Schroeder shocks Germany with early election call
Germany looks set to hold a national election within a few months after Chancellor Gerhard Schroeder shocked the country by calling for an early vote in the aftermath of a crushing regional poll defeat.
Schroeder announced his dramatic gamble after voters in the large regional state of North Rhine-Westphalia (NRW) kicked his Social Democrats (SPD) out of government after 39 years.
"We've had a political earthquake here," said Johann Michael Moeller, a commentator for the daily Die Welt. "The SPD is on the ropes."
In an instant survey conducted by ARD television on Sunday night, 46 percent of respondents said they would vote for the CDU and 29 percent for the SPD.
Voters appeared to be punishing him for the fact that his painful welfare cutbacks have produced little or no visible gain. But he will hope to convince them that the plans of the conservatives, who have largely supported his reforms, will be even more painful.
"With the bitter election result for my party in North Rhine-Westphalia (NRW), political support for our reforms to continue has been called into question," a shaken-looking Schroeder told German television.
"I see it as my responsibility and duty as German chancellor to persuade the president ... to call new elections for the Bundestag as quickly as possible, realistically by autumn 2005."
Two years ago, Schroeder unveiled a package of labor market reforms known as "Agenda 2010" that sparked protests across the country. They include cuts in jobless benefits and stricter rules on means-testing for the long-term unemployed.
Federal elections are held every four years for Germany's lower house, the Bundestag, with the next one due at the end of 2006. Early elections are possible only in exceptional circumstances and the final decision rests with the president, currently the conservative Horst Koehler.
Schroeder could seek a vote of confidence in the Bundestag as early as next month. Should he lose that vote -- which the government can try to lose deliberately -- Koehler would have 21 days to decide whether to dissolve parliament.
There is a precedent for an early election. The Bundestag was dissolved early at the behest of Christian Democrat Chancellor Helmut Kohl, who wanted new elections in March 1983 to expand his parliamentary majority.
Schroeder's shock announcement came after voters in NRW dealt the SPD its worst defeat since his re-election in 2002.
Preliminary results put the conservative Christian Democrats at 44.8 percent, against 37.1 percent for the SPD -- enough to win control of a region Schroeder's party has ruled since 1966.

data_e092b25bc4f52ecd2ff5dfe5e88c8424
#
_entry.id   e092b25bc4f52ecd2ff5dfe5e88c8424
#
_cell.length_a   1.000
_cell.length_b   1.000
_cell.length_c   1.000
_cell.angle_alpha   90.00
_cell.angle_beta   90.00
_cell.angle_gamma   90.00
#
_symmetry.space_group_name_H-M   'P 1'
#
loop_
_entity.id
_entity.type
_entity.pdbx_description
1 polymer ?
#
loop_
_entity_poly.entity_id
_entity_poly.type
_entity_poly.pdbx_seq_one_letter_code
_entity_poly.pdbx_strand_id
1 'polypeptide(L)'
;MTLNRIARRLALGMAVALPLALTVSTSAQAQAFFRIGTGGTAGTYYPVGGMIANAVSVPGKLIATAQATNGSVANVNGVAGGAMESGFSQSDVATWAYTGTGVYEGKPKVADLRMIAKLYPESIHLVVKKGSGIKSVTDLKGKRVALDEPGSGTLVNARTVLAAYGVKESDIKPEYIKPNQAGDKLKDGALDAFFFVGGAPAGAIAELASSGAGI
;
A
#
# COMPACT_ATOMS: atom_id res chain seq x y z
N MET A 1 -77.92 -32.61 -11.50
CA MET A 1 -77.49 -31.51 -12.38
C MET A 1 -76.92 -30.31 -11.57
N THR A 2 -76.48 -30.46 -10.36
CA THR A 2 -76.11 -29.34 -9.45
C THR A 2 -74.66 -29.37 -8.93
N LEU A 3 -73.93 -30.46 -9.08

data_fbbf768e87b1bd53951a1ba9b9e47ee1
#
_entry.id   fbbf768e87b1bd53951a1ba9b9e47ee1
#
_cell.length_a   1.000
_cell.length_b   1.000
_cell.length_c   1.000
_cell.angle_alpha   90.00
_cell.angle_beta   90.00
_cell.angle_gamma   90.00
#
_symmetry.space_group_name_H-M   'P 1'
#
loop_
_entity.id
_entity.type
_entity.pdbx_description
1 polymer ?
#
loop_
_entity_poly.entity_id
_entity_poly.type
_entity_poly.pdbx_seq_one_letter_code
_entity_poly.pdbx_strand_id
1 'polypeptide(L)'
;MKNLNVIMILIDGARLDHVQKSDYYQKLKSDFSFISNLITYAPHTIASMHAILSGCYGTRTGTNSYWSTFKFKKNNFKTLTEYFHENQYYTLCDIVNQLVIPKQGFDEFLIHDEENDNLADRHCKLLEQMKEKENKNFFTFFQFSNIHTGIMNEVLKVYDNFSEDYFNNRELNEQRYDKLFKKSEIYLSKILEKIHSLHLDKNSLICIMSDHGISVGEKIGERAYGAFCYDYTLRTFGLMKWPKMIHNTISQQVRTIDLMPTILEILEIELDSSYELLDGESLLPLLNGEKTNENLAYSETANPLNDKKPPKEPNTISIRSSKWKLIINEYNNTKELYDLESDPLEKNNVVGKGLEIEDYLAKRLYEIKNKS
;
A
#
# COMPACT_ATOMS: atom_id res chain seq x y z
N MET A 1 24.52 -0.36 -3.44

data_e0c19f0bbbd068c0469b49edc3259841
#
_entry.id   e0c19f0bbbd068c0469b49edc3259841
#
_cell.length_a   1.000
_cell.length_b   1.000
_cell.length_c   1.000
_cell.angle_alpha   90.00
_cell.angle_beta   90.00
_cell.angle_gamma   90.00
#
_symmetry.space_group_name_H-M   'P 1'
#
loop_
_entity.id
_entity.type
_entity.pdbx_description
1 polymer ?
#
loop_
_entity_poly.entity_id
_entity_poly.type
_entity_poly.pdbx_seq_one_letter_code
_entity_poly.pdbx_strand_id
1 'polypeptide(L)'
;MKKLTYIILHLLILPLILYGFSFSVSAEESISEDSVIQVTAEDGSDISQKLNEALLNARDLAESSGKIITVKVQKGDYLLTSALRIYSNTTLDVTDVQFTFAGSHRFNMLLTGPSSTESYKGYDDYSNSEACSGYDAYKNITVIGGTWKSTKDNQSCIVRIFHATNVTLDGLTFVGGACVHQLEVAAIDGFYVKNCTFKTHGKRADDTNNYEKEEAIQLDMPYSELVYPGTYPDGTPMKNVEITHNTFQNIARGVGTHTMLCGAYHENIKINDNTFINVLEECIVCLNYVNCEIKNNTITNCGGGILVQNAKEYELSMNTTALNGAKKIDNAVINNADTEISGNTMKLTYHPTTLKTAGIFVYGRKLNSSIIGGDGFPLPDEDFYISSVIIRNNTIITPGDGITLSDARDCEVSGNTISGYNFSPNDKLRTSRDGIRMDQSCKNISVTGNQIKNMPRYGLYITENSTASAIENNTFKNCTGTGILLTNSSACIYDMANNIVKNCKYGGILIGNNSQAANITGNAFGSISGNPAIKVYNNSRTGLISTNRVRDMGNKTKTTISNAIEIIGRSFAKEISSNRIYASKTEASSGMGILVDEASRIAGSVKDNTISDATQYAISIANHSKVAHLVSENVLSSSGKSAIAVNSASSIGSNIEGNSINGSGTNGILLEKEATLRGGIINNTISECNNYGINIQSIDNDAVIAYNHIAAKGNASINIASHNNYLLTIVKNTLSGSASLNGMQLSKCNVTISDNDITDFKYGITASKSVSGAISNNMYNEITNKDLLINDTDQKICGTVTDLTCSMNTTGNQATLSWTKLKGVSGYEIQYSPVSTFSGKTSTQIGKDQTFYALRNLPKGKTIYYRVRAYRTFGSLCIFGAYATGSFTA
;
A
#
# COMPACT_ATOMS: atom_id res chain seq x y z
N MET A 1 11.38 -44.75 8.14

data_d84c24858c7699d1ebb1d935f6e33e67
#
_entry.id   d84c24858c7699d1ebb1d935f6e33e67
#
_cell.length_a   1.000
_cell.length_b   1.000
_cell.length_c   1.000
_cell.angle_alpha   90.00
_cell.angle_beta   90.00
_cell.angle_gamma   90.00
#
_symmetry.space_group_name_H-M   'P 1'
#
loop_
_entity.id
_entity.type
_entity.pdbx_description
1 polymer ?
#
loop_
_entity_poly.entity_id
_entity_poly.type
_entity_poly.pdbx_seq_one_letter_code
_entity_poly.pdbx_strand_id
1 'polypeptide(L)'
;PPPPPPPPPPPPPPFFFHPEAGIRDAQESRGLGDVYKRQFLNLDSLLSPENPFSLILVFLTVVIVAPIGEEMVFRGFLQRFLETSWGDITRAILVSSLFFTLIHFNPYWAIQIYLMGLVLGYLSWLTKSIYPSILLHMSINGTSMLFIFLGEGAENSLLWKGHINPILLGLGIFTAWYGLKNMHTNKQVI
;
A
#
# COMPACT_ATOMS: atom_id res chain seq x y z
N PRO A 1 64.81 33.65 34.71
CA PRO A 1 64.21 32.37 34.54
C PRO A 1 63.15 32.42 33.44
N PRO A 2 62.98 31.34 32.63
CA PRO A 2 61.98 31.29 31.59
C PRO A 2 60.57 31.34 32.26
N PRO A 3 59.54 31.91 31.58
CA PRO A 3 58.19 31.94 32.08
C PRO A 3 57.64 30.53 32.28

The CDU's likely coalition partners, the liberal Free Democrats, stood at 6.2 percent, giving the two parties an absolute majority.
Once an SPD stronghold dominated by the coal and steel industry, NRW has fallen on hard times.
Unemployment in the state, which borders on the Netherlands and Belgium and is home to a fifth of the population, recently pushed above the one million mark to a post-war high. Voters have blamed Schroeder's reforms for their woes.
The result strengthens the hand of Merkel, who stands a good chance of running against Schroeder in a bid to become Germany's first woman chancellor.
The prospect of early elections was expected to boost German stocks on Monday. Brokers said foreign investors would be drawn by the hope that a victory for the CDU could mean more far-reaching economic reforms.
Some analysts saw the move as a bid to silence left-wingers in the SPD who have been clamouring for a change in direction, including a rollback of Schroeder's reforms and the introduction of more worker-friendly policies.
"It's sensational. I almost didn't believe it," said Uwe Andersen, a political scientist at Ruhr University in Bochum.
"The only rational explanation I can think of is that someone from the SPD's left wing signaled to (SPD party chairman Franz) Muentefering that they would not support the government's current policy."
Regardless, Schroeder faces an uphill battle.
The SPD has now seen its support decline in nine consecutive state elections. NRW was the last German state ruled by a coalition of the SPD and the leftist-environmentalist Greens, leaving the federal coalition in Berlin as the last "Red-Green" alliance.